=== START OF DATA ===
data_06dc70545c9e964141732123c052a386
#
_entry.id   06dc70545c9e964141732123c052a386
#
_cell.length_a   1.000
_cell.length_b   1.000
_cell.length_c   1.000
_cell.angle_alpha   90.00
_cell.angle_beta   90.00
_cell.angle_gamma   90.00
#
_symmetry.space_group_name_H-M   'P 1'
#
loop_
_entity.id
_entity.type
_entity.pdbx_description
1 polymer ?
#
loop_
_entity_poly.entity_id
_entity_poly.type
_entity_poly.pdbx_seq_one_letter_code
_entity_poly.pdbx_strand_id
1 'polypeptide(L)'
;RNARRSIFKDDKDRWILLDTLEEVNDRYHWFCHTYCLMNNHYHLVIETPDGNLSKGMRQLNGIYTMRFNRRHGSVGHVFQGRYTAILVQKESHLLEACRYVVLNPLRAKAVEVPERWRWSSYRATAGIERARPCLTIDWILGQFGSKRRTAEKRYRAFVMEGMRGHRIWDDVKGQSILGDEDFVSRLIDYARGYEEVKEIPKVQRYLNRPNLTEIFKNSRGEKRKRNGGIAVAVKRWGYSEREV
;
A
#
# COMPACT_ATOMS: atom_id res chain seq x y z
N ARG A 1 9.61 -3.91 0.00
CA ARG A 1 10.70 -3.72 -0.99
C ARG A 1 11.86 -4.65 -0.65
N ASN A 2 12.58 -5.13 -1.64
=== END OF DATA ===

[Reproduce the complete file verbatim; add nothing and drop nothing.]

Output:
data_06dc70545c9e964141732123c052a386
#
_entry.id   06dc70545c9e964141732123c052a386
#
_cell.length_a   1.000
_cell.length_b   1.000
_cell.length_c   1.000
_cell.angle_alpha   90.00
_cell.angle_beta   90.00
_cell.angle_gamma   90.00
#
_symmetry.space_group_name_H-M   'P 1'
#
loop_
_entity.id
_entity.type
_entity.pdbx_description
1 polymer ?
#
loop_
_entity_poly.entity_id
_entity_poly.type
_entity_poly.pdbx_seq_one_letter_code
_entity_poly.pdbx_strand_id
1 'polypeptide(L)'
;RNARRSIFKDDKDRWILLDTLEEVNDRYHWFCHTYCLMNNHYHLVIETPDGNLSKGMRQLNGIYTMRFNRRHGSVGHVFQGRYTAILVQKESHLLEACRYVVLNPLRAKAVEVPERWRWSSYRATAGIERARPCLTIDWILGQFGSKRRTAEKRYRAFVMEGMRGHRIWDDVKGQSILGDEDFVSRLIDYARGYEEVKEIPKVQRYLNRPNLTEIFKNSRGEKRKRNGGIAVAVKRWGYSEREV
;
A
#
# COMPACT_ATOMS: atom_id res chain seq x y z
N ARG A 1 9.61 -3.91 0.00
CA ARG A 1 10.70 -3.72 -0.99
C ARG A 1 11.86 -4.65 -0.65
N ASN A 2 12.58 -5.13 -1.64